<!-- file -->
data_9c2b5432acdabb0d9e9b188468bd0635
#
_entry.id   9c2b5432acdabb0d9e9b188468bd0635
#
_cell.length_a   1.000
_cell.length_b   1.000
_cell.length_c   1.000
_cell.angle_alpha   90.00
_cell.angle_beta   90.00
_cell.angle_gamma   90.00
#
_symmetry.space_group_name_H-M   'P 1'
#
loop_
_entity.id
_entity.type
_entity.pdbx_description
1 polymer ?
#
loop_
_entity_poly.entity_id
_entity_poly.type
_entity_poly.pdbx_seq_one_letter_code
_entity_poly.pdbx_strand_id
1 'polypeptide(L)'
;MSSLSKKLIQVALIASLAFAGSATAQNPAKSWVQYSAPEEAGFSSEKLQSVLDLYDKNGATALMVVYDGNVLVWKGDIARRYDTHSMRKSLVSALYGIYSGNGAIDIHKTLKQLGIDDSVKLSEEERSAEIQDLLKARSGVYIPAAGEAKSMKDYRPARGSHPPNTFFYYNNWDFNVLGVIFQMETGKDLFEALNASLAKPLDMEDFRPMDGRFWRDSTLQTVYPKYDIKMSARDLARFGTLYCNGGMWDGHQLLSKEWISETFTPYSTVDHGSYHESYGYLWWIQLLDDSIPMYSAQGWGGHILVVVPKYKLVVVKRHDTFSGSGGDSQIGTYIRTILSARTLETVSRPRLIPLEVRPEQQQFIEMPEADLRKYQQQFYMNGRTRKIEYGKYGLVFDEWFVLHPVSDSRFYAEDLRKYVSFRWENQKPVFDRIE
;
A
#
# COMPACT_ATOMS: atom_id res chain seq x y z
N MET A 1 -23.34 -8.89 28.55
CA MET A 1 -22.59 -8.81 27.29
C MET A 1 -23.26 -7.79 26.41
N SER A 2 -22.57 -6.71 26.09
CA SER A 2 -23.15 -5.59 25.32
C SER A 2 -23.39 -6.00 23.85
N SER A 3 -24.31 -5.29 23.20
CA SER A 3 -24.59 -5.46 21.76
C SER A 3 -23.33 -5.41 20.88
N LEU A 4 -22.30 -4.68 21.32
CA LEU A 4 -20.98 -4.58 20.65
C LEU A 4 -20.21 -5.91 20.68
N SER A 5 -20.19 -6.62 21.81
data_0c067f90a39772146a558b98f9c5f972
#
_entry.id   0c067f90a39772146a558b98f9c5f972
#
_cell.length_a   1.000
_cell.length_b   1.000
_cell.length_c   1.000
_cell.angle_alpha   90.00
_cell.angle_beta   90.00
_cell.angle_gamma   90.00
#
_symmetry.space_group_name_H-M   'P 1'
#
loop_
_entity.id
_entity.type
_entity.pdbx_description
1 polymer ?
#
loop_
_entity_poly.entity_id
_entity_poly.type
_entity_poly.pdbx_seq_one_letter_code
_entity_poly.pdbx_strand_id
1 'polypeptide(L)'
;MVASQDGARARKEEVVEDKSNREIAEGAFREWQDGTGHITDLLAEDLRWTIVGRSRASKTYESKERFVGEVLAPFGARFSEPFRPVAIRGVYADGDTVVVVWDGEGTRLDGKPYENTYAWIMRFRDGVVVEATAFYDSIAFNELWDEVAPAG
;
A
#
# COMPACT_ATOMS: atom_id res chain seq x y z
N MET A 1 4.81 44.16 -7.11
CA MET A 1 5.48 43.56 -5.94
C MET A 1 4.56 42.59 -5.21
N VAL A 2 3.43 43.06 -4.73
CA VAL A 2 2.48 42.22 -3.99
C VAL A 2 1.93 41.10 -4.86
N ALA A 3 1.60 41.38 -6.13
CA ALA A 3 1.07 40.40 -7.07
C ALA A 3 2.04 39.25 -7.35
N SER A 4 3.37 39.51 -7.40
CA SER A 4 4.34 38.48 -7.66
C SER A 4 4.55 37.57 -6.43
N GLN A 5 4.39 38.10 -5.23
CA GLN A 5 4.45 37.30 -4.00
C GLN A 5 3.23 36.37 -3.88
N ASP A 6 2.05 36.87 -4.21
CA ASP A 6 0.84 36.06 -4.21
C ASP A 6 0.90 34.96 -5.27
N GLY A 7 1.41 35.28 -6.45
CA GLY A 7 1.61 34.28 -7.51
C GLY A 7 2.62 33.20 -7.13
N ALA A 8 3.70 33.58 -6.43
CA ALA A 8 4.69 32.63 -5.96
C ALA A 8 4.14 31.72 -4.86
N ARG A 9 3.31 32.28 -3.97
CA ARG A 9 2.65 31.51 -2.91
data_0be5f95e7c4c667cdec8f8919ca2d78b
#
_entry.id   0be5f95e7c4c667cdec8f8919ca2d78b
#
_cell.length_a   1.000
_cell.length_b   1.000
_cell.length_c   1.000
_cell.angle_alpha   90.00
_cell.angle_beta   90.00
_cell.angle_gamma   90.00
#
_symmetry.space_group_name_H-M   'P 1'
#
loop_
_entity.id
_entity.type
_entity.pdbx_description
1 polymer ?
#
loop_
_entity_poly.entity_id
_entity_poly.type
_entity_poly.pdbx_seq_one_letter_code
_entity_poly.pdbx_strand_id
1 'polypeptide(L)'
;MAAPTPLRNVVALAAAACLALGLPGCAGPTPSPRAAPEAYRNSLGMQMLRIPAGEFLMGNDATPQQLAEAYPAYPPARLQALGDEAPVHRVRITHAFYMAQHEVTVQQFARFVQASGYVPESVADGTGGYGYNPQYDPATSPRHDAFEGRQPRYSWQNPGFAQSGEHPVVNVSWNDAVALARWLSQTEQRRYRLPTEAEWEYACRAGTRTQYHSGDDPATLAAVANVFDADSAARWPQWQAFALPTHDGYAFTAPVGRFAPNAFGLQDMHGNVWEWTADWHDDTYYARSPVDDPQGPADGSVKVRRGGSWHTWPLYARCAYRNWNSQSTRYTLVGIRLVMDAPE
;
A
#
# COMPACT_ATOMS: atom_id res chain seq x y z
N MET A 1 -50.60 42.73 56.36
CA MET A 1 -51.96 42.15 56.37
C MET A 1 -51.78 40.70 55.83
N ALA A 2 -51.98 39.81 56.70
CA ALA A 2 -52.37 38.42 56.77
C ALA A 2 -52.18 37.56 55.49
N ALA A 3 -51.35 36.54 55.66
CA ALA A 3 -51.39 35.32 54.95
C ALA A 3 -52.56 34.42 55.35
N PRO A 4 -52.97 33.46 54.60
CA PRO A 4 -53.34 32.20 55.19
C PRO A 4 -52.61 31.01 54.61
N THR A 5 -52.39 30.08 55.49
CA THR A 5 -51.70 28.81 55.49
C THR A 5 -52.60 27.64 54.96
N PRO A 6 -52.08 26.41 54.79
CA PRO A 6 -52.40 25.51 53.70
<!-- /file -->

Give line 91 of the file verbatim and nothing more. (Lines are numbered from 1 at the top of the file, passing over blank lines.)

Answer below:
C ASP A 6 0.90 34.96 -5.27